Background and objectives
When in 2007 the EU adopted a new political strategy for the region of Central Asia (“Strategy for a New Partnership with Central Asia”), EU cooperation and development assistance to Central Asia was also stepped up as set out in the European Commission’s “Regional Strategy Paper for Assistance to Central Asia for the period 2007- 13”.
The Regional Strategy Paper for Assistance to Central Asia (RSPCA) for the period 2007-2013 is a fundamental complement to the New Partnership Strategy. It summarises the common as well as the individual challenges faced by the countries of the region, and provides the context and priorities for the financial assistance provided by the European Commission (EC).
The overall objectives of the RSPCA is to promote the stability and security of the countries of Central Asia, to assist in their pursuit of sustainable economic development and poverty reduction and to facilitate closer regional cooperation both within Central Asia and between Central Asia and the EU.
In all 750 M€ has been set aside under the Development Cooperation Instrument (DCI), which is the main instrument that will be used to achieve these objectives and priorities both at regional level, and for each country individually. The regional strategy will also be supported by other instruments, such the European Neighbourhood and Partnership Instrument (ENPI), which is designed to support actions to promote better relations in the wider region.
The RSPCA identifies seven topics the EU Member States and European Commission have committed to cooperating closely with the Central Asian States on, namely:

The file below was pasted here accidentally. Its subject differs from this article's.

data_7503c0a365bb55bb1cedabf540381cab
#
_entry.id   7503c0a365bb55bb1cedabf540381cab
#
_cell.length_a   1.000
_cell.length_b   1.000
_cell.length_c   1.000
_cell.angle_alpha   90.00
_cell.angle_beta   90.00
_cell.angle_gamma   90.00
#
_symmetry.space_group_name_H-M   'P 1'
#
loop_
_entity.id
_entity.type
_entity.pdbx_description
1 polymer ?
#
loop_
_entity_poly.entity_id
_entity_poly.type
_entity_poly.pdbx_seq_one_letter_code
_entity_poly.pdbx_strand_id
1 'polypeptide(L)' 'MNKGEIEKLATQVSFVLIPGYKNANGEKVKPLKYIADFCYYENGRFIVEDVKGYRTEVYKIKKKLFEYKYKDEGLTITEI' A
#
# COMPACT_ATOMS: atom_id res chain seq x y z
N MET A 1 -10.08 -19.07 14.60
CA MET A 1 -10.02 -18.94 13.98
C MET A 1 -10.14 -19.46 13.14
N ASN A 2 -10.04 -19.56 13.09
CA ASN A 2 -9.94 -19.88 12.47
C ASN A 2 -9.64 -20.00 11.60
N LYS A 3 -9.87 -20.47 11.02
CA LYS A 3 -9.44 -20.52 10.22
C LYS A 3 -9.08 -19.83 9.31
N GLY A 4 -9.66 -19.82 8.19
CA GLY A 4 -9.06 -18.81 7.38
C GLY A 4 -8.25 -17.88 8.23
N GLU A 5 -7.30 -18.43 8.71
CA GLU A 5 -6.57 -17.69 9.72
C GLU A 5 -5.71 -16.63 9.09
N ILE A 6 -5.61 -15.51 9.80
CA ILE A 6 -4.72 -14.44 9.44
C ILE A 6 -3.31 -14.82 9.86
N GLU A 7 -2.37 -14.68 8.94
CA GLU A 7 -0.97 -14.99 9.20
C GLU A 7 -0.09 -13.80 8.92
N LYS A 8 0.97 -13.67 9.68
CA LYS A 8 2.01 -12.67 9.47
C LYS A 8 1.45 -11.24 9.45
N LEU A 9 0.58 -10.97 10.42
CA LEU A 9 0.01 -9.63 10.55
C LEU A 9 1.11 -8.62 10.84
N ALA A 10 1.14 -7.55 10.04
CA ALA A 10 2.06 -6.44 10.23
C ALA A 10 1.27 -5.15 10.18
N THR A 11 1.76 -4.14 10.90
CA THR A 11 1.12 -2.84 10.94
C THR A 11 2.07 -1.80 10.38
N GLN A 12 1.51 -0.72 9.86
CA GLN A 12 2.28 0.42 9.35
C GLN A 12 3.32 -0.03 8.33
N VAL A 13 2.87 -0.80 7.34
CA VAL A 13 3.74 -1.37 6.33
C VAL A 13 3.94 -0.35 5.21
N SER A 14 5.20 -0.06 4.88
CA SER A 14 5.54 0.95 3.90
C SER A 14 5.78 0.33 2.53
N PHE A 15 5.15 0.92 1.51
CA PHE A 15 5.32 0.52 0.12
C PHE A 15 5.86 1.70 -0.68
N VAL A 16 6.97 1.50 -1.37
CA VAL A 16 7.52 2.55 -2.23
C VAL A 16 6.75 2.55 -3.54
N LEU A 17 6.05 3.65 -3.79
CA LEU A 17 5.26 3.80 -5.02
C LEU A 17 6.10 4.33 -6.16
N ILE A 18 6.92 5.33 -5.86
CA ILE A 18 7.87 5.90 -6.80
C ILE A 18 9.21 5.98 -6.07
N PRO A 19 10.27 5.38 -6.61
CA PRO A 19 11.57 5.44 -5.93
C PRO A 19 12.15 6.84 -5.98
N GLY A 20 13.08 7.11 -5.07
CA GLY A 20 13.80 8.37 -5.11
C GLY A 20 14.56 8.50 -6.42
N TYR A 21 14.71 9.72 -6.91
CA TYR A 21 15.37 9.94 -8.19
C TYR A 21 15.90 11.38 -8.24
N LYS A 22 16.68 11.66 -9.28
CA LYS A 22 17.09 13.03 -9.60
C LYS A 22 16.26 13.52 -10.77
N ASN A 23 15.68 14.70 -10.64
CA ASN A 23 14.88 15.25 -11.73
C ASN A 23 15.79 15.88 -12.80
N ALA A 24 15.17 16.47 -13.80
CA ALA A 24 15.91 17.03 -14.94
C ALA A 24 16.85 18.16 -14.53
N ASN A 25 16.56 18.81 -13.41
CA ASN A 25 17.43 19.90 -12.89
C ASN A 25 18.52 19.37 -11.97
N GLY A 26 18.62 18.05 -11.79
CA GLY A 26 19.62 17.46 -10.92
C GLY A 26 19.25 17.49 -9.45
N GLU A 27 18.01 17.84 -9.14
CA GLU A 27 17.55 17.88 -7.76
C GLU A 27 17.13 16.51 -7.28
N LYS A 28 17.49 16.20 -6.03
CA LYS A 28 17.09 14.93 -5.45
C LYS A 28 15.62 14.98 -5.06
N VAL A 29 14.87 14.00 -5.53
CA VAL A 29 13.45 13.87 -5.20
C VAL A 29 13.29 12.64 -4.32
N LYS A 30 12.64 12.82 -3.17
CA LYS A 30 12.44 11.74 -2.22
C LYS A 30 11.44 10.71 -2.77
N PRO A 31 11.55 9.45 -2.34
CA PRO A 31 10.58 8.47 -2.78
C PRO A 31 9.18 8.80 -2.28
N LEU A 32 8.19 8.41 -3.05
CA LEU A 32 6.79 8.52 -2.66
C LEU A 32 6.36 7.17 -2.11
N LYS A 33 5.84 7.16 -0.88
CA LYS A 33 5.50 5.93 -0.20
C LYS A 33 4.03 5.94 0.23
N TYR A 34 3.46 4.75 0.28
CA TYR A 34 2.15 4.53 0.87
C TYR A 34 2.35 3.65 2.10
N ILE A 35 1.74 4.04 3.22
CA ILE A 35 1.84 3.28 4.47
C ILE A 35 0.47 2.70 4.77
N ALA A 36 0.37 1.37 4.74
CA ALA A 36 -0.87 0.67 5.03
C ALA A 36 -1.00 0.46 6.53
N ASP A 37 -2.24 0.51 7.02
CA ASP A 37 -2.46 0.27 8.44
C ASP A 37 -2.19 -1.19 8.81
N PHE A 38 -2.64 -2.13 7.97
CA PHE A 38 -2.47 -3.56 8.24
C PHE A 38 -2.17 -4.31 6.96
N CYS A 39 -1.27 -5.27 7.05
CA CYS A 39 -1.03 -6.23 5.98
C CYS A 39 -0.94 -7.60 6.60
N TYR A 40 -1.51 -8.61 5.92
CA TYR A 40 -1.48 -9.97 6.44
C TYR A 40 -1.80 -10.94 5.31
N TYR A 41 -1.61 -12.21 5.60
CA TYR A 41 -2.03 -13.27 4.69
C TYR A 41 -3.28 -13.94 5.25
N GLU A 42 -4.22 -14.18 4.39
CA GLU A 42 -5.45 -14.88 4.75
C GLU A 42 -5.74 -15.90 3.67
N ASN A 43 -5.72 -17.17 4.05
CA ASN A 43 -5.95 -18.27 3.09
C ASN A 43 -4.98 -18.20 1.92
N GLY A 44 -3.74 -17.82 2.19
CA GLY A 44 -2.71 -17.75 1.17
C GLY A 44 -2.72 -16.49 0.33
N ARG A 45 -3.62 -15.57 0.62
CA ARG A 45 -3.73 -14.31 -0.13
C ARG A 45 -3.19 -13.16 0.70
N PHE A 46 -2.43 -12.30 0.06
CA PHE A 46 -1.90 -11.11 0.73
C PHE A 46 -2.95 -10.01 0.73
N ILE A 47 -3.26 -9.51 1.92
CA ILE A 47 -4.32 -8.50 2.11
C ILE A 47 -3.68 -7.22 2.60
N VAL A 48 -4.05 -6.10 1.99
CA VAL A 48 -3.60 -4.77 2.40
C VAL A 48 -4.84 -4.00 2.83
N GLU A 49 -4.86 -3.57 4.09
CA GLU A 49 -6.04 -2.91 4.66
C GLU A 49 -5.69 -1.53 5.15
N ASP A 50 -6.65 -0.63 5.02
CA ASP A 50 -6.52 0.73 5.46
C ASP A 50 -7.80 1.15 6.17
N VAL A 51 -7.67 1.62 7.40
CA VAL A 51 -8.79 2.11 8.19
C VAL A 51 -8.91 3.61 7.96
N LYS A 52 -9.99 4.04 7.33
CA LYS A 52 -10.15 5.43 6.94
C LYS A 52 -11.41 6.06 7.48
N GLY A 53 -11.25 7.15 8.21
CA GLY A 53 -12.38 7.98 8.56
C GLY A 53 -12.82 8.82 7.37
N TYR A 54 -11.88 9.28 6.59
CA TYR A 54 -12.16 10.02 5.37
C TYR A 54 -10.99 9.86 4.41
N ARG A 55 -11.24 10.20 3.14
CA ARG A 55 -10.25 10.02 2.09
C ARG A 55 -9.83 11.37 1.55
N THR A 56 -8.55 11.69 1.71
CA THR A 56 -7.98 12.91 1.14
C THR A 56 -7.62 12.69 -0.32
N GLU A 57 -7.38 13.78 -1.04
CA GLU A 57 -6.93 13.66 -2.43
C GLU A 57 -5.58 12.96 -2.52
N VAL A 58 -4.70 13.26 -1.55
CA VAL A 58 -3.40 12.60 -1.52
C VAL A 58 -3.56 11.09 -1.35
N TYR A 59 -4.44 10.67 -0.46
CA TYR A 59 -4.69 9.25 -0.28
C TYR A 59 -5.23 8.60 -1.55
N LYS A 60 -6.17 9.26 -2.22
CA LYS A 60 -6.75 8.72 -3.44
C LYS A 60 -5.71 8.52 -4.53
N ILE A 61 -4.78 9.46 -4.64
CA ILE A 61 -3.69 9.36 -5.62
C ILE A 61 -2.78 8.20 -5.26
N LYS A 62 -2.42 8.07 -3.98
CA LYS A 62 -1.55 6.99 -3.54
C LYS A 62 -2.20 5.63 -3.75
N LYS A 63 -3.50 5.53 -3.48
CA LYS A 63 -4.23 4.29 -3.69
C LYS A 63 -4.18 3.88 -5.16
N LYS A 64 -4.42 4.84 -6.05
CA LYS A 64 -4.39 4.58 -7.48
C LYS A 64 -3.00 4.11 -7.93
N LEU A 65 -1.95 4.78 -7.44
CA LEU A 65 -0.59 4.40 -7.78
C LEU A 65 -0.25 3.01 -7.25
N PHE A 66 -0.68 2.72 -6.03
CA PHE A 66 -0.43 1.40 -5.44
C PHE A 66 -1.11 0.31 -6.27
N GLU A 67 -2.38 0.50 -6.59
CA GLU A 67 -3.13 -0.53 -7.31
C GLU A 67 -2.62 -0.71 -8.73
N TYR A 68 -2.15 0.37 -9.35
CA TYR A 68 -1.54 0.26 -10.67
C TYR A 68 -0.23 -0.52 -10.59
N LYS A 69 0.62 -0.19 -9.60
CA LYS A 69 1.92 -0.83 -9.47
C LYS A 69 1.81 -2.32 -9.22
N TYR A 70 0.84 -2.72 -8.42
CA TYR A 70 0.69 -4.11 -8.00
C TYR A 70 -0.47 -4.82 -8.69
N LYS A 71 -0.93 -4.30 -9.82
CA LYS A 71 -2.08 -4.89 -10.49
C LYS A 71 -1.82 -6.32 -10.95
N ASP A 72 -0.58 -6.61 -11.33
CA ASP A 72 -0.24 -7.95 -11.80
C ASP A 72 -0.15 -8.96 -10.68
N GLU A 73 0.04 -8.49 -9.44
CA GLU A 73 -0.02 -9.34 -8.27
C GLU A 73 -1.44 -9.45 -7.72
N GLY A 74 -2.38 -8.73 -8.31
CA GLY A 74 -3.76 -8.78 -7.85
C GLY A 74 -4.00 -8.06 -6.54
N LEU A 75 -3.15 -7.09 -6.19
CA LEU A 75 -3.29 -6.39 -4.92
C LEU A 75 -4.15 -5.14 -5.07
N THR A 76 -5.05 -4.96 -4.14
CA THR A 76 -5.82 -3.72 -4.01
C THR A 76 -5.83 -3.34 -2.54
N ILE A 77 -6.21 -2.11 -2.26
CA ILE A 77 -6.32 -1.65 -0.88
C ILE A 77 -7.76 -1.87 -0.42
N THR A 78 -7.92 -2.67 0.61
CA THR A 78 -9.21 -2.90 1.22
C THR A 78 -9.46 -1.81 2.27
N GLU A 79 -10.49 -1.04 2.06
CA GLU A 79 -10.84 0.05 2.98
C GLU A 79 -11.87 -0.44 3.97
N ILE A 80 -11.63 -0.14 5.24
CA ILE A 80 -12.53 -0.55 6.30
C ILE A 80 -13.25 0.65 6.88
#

The strategy puts a clear focus on three main areas of intensified policy dialogue and enhanced co-operation: Rule of Law, Education and Environment. Accordingly, three related initiatives have been launched (See below). For more information please click here.
This Regional Strategy and the Strategy for a New Partnership have been developed in consultation with the authorities of the partner countries of the region, and the Member States and other donors have been consulted during the drafting process.
The Strategy for a New Partnership was reviewed by the Council of the European Union in June 2012 (“Council conclusions on Central Asia”). Both strategy and priority areas for cooperation were found to still be relevant. In addition, it was recognised that the region is facing increasing new challenges, notably as regards developments in Afghanistan, and that security issues have come to fore in relations with the EU.
At bilateral level, the EU’s relations with Central Asian states are based on the Partnership and Cooperation Agreements (PCAs). These are built upon three pillars: political dialogue, trade and economic relations and cooperation in a variety of sectors.
Three pillars of co-operation
The allocation of financing under the RSPCA is broadly broken down as follows:
The first of these three pillars focuses on promoting improved relations and cooperation in the wider region, which is designed to prevent the emergence of new dividing lines in Europe and to offer neighbouring countries the prospect of closer political, security, economic and cultural cooperation.
The other two pillars forsee specific bilateral assistance programmes for the individual Central Asian countries in line with the policy agendas and objectives defined in the Partnership and Cooperation Agreements.
Meanwhile the European Commission organises a series of civil society seminars.